Females lack the vivid crown and throat of the males and are more subdued in colour, though still attractive.

They prefer open woodlands, particularly oak forests. Because they are territorial, the majority will stay in one location.

Plant red blooms of gooseberry, hummingbird sage, eucalyptus, and desert willow in your yard to attract Anna’s Hummingbirds, and maintain a hummingbird feeder stocked with nectar.

Costa’s Hummingbird

Costa’s Hummingbirds are mostly desert hummingbirds with purple heads and beautiful iridescent purple throat patches that flare out.

Their bellies are white with green colouration on the sides and their backs are green. Female Costa’s Hummingbirds are lighter in colour and have a whiter belly.

Costa’s Hummingbirds live in Baja California, southern California, and western Arizona.

In the winter, they move from the Pacific Coast of Mexico to Arizona, the southern boundaries of Nevada and Utah, and California to breed.

Costa’s Hummingbirds live in desert scrub, chaparral, and deciduous woodland. Nests are made in bushes at a height of three to seven feet above the ground, and they can be fairly large.

Broad-tailed Hummingbird

The broad-tailed hummingbird is a rare bird that can only be found in South-East Florida. It’s quite unusual to observe it elsewhere in the state, making it a rarer hummingbird.

Broad-tailed Hummingbirds are medium-sized hummingbirds with long, slender tails that live up to their name.

Males and females have predominantly green backs and white belly feathers, with a stunning iridescent orange neck on the male.

They live in high-elevation environments such as scrubby meadows or evergreen woods in the wild. They eat a well-balanced diet of bugs and nectar.

Plant their favourite flowers, paintbrush, as well as honeysuckle, beebalm, and other vividly coloured and tubular flowers, in your yard to attract them. You may also place a hummingbird feeder.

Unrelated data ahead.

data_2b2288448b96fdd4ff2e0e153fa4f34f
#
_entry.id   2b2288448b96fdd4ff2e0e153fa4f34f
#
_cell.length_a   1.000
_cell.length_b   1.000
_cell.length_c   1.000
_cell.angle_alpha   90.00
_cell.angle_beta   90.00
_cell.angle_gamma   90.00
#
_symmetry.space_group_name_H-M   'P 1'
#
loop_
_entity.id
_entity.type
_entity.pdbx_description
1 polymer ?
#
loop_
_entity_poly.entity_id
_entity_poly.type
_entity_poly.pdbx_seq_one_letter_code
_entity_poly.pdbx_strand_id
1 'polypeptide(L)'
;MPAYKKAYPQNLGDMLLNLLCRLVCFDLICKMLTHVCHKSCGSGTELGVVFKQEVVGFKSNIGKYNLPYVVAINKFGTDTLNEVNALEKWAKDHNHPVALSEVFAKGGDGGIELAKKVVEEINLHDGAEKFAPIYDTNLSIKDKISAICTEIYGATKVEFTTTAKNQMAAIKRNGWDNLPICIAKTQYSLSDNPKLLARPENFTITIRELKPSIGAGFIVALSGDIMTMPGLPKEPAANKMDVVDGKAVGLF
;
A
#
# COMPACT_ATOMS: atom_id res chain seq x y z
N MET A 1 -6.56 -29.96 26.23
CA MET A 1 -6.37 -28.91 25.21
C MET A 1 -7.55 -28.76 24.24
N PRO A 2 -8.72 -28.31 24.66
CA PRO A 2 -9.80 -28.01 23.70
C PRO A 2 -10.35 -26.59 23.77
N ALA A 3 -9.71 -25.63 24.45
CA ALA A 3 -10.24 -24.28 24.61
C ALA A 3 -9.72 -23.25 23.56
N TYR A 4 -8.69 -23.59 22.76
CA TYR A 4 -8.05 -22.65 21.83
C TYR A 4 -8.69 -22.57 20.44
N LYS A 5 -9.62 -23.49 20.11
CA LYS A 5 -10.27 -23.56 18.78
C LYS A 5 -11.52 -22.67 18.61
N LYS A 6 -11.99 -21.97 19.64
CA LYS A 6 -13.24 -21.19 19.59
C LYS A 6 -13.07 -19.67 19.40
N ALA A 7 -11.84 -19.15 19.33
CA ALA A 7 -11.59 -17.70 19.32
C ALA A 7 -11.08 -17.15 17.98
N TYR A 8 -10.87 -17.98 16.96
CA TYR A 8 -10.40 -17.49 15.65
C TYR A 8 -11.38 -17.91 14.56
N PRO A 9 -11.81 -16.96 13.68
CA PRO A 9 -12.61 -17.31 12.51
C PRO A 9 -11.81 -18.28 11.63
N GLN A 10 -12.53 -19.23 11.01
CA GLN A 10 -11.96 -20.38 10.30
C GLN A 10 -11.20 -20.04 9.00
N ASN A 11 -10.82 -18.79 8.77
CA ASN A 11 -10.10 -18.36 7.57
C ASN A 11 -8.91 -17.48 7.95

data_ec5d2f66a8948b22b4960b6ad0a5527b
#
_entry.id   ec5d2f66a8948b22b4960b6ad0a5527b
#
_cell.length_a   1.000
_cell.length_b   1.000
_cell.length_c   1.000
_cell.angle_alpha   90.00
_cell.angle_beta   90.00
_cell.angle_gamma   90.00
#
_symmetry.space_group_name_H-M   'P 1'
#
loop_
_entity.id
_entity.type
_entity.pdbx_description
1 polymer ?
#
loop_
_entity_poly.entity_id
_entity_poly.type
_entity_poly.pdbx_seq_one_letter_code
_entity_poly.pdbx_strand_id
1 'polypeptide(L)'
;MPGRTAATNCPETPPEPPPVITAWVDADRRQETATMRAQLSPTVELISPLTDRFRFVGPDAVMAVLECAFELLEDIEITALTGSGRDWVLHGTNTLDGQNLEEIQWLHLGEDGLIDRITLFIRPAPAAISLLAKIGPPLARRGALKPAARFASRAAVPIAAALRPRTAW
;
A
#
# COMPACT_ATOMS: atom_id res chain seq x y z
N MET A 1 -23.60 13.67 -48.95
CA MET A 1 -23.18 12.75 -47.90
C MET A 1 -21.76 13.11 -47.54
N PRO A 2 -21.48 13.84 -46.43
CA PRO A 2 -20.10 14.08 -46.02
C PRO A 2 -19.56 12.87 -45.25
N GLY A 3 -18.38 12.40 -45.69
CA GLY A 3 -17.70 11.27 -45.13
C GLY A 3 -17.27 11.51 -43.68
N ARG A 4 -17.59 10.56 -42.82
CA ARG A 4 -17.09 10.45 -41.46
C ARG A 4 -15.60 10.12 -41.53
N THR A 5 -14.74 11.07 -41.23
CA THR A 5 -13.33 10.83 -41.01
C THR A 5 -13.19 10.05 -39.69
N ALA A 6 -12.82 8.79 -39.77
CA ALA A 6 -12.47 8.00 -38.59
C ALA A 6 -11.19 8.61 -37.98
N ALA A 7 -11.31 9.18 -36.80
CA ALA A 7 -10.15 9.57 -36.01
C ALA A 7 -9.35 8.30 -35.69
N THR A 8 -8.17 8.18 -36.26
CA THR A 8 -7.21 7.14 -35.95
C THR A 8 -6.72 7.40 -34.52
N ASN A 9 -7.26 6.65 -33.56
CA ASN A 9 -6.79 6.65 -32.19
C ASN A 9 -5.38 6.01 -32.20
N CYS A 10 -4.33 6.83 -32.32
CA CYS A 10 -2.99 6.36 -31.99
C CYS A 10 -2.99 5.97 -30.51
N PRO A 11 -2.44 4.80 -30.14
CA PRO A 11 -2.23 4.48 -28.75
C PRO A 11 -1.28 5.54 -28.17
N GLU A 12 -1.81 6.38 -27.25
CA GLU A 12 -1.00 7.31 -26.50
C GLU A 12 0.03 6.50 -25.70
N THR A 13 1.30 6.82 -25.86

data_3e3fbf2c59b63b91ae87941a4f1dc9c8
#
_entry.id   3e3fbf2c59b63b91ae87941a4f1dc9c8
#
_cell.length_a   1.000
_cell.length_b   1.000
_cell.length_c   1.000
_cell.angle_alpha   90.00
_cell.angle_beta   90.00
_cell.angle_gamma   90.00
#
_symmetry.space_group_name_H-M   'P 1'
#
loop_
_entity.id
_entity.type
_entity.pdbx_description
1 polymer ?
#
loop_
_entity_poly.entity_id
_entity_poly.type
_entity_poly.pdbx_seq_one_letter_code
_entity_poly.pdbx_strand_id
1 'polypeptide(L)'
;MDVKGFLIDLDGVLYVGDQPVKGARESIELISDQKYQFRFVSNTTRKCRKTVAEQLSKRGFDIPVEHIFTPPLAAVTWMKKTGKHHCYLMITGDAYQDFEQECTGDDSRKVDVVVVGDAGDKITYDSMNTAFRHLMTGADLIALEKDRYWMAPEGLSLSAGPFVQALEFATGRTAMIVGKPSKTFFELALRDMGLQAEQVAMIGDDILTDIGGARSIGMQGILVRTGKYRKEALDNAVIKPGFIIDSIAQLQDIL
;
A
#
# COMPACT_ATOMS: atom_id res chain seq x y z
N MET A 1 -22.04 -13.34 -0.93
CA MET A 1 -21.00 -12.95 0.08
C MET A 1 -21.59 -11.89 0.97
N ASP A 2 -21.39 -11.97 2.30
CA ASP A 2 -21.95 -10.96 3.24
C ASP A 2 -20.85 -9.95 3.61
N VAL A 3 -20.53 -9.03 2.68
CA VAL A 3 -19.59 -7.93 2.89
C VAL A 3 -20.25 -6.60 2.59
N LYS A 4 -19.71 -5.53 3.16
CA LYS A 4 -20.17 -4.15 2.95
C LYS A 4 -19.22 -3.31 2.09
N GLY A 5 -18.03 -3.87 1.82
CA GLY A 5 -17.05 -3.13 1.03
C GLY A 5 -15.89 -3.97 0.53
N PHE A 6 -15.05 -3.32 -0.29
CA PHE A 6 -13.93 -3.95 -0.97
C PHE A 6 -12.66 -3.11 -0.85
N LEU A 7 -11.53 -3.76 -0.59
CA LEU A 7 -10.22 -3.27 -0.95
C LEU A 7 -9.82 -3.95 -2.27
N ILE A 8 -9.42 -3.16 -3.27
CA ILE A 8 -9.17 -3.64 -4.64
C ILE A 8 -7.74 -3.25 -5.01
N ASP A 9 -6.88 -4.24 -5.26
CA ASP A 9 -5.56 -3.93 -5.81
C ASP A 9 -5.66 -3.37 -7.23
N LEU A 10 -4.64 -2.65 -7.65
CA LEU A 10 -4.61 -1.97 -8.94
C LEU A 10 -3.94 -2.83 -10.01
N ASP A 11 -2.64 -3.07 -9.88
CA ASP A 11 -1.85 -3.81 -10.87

Allen’s Hummingbird

Allen’s Hummingbird is a small, spherical bird. They only appear in Florida once in a blue moon, and you’ll have to be lucky to witness one!

The males have beautiful burnt-orange throats with iridescence, coppery backs, and orange-tan bellies. Females don’t have orange necks and have a more subdued colour scheme.

Along the Oregon and California coasts, these charming hummingbirds build their nests in woodlands and shrubby meadows. During the winter, they may move to Mexico.

Allen’s Hummingbirds feed on nectar and tree sap, as well as bugs, which give essential protein and fat.

Grow flowers, especially red salvia, paintbrush, honeysuckle, and hollyhocks, to tempt them to come to your yard. They will also gladly take advantage of a nectar-filled hummingbird feeder.

Calliope Hummingbird

In Florida, Calliope Hummingbirds are uncommon, but they are considerably more numerous in California, Mexico, and Canada. Having said that, they will still materialise on occasion, as if by magic.

The most striking feature of Calliope Hummingbirds is their small size; they are the smallest breeding birds in North America, measuring just 2.8-3.9 inches and weighing 0.071- 0.106 oz

Due to the wine-red patterns on their necks, male Calliope Hummingbirds are occasionally mistaken for Ruby-throated Hummingbirds.

Both males and females have green backs, white bellies, and distinctive black, white-tipped tails.

Hummingbirds prefer open areas and spend much of their time in meadows and valleys 

Although they eat certain tiny invertebrates for protein and fat, such as aphids, Calliope Hummingbirds mostly subsist on flower nectar.

Bright, nectar-rich blooms like red bee balm, red honeysuckle, foxgloves, and hollyhock might attract them to your yard.

Broad-billed Hummingbird

Broad-billed Hummingbirds have vivid red beaks and green and blue feathers all over their bodies.

Broad-billed Hummingbirds prefer nectar as a dietary source. They will, however, devour any bugs they locate on plants.

These birds are endemic to Mexico’s canyons and meadows, and they are only occasionally sighted in Florida.

Plant paintbrush, honeysuckle, Ocotillo, and hollyhock if you want to boost the odds of one stopping by. A nectar-filled hummingbird feeder will also work.

White-eared Hummingbird

White-eared Hummingbirds live in scrubby vegetation, woodlands, or backyards, and they nest in bushes or low trees.

Both males and females of the White-eared Hummingbird have green backs and breasts, a black head, and a white eyestripe.

They have crimson beaks with a black tip. Males have a shiny turquoise green throat and face with violet spots.

White-eared Hummingbirds can be found in the United States from Nicaragua to the highlands of southern Arizona, southwestern New Mexico, and western Texas, although they are uncommon.

They typically lay their eggs between March and August in northern and central Mexico, or later in July in Arizona, and they can produce up to three broods per year.